News of the possible rescheduling of cannabis to a Schedule III classification from Schedule I kicked off a significant rally in cannabis names in the first half of September.
Even with some (limited) progress on the prospects of SAFER Banking, rescheduling remains the single biggest catalyst ahead.
More important than the technical classification of Schedule III is the potential tax benefits to cannabis companies.
The proposed change would release them from part of the Internal Revenue Service code known as “280E.” It bars companies selling Schedule I drugs – like cannabis companies – from deducting most expenses against federal taxes. Cannabis companies pay 70% or more of their revenue in taxes. “This is really a game changer,” says Kim Rivers, the CEO of Trulieve (TCNNF).
But there’s some hidden good news in the mix that hasn’t been getting a lot of attention. It has to do with a tax accounting concept known as “net operating loss” (NOL) carryforwards. Under tax law, companies in general are allowed to tally prior losses to deduct against future earnings, if any. Businesses can carry forward NOLs indefinitely, though the deductions are limited to 80% of taxable income. Cannabis companies do not have this option because of 280E restrictions. But that will change if cannabis moves to Schedule III.
The impact on future profitability could be huge, depending on the company, because of stored-up NOLs that would be released. A recent analysis By GreenWave Advisors shows how much a select group of sixteen cannabis companies might benefit; we’ve highlighted five with the largest carryforwards below.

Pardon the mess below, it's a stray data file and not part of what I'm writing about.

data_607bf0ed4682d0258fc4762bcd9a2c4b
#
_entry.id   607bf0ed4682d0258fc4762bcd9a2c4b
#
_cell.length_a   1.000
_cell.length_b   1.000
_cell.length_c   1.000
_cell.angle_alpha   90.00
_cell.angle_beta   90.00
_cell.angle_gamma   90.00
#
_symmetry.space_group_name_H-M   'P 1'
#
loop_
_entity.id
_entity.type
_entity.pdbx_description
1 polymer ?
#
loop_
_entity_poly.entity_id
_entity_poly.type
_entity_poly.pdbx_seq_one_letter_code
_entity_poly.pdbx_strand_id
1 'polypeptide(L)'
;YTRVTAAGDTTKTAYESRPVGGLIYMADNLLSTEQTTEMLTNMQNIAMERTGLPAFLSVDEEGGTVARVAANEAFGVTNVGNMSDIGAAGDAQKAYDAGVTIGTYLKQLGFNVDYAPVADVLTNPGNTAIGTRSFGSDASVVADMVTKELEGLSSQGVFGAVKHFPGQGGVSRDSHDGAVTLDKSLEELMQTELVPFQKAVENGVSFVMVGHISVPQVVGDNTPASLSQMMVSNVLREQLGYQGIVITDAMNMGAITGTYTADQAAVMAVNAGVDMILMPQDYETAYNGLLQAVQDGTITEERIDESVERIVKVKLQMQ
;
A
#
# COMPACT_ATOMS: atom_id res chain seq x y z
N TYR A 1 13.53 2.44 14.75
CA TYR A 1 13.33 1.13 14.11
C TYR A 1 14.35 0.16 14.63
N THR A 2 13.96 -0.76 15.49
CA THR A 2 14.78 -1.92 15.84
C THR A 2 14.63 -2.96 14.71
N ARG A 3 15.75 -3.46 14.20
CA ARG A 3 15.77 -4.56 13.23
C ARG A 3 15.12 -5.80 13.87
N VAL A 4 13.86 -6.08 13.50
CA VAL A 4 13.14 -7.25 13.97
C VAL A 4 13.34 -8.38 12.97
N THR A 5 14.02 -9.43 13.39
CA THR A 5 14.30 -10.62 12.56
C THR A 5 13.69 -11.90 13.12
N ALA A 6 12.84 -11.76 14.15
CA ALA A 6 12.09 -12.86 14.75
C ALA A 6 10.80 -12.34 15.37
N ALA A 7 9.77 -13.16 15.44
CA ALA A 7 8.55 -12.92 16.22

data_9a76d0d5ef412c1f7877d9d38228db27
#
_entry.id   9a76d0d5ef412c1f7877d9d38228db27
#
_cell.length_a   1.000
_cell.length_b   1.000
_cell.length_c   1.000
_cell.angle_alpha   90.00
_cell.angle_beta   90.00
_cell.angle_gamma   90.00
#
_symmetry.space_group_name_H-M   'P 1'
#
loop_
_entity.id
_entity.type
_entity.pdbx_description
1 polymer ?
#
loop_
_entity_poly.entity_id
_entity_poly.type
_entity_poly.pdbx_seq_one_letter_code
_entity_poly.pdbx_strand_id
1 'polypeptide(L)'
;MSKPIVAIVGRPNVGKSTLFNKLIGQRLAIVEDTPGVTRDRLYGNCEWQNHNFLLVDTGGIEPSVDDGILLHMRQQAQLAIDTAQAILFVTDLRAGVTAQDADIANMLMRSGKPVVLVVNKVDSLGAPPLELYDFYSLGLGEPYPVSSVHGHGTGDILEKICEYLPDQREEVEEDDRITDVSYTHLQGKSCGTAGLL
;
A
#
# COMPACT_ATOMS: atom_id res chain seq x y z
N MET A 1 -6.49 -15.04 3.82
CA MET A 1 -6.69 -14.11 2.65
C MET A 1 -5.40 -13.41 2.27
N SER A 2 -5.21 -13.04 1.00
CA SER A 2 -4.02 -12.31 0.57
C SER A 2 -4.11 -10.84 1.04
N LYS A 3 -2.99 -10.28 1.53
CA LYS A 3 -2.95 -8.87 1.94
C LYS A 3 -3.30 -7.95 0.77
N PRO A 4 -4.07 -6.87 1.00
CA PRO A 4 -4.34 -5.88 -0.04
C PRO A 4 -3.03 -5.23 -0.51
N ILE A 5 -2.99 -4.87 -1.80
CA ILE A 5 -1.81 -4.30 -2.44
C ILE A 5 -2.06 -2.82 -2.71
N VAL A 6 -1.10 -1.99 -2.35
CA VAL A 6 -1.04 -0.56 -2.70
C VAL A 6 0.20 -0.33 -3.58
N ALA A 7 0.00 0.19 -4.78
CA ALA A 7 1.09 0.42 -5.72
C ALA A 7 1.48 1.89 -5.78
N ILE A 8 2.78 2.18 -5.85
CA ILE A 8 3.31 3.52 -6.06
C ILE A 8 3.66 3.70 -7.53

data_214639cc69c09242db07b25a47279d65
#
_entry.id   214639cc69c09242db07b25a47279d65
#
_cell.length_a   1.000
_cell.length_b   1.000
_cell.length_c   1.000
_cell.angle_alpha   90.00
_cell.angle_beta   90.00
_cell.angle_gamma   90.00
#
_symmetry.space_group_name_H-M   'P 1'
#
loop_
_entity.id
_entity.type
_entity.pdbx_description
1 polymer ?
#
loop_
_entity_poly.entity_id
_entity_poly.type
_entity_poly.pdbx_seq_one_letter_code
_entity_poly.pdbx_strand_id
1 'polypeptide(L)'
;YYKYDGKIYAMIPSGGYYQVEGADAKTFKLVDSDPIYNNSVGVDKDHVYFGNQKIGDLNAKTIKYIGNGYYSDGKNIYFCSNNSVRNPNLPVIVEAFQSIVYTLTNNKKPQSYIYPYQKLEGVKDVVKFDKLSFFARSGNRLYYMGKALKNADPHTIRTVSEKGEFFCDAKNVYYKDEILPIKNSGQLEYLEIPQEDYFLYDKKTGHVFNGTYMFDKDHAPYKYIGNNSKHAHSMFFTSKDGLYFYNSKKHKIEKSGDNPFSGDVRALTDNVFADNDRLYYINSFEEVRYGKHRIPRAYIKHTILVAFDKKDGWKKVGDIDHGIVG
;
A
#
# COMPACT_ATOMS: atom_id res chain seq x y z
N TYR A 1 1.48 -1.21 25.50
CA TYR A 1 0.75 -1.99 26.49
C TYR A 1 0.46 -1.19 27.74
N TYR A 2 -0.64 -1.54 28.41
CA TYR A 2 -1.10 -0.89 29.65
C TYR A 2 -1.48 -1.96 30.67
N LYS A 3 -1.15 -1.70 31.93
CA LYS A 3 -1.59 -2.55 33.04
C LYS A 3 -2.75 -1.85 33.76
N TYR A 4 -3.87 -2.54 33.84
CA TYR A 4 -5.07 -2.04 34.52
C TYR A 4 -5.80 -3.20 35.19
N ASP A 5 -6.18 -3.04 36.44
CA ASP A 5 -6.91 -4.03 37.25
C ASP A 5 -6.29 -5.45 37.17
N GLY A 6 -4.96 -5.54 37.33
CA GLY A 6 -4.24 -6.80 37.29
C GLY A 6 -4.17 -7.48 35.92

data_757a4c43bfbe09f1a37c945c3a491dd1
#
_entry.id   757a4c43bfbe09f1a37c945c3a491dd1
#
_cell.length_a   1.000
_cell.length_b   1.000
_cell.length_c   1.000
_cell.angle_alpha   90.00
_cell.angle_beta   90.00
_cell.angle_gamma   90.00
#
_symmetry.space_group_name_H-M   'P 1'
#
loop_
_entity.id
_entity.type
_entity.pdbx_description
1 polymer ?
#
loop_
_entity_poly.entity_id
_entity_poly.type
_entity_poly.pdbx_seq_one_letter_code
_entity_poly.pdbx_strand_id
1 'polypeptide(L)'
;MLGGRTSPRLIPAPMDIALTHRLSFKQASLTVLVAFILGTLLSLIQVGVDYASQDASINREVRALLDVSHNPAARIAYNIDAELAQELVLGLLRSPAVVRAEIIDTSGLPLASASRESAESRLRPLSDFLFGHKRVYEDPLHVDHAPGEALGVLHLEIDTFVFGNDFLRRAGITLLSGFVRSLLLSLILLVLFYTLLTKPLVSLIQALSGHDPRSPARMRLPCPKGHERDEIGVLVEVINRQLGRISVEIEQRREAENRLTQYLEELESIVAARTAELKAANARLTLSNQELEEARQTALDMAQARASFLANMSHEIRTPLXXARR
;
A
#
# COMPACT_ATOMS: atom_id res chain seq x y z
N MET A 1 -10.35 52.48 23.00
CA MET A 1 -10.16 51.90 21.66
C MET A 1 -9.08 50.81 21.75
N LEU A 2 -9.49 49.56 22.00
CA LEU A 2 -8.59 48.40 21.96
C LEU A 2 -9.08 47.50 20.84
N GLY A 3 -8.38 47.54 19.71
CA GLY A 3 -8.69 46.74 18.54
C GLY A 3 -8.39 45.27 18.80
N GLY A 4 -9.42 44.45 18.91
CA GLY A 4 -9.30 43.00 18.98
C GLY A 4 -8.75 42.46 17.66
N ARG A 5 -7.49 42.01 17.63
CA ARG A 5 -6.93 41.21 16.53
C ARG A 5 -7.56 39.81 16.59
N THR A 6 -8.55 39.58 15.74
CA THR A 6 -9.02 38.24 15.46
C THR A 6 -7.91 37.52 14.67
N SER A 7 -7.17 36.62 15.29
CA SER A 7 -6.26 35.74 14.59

|NOL Carryforwards (In $ Millions)|
|Cannabist Co. (CBSTF)||226.8|
|Ayr Wellness (AYRWF)||143.4|
|Cresco Labs (CRLBF)||120.1|
Of course, to get any real benefit these companies would have to turn profitable. That’s not a given, but it seems increasingly likely over the next few years, given the favorable trends on rescheduling, banking reform, and increasing state legalization of recreational use. Companies that would see no benefit are Green Thumb (GTBIF) and Marimend (MRMD), according to the GreenWave Advisors analysis.
Rescheduling Next Steps
Will rescheduling even happen? HHS and the FDA made the rescheduling recommendation to the Drug Enforcement Agency (DEA). The next move will be a DEA response, in the form of a proposed rule. We should see that by year’s end, says Howard Sklamberg, a federal drug law expert who is a partner at Arnold & Porter. He chaired the FDA’s Marijuana Working Group for several years.
That’s an aggressive forecast. But it is realistic, say Cresco CEO Charlie Bachtell and Shane Pennington, another federal drug law expert who is a partner at Porter Wright Morris & Arthur in Washington, D.C.
After the DEA offers a proposed rule, it will see public comment and administrative law judge hearings. Then comes a DEA recommendation to the attorney general, and finalization by the administration.
Sklamberg, at Arnold & Porter, expects all of that to happen by the middle of 2024. That would be lightning speed for a process that can take as long as nine years. But he reasons the administration wants to nail down the change before the mad rush to finalize laws that typically happens at the end of the last year of an administration. Bachtell thinks the whole process could wrap up in the first half of 2024.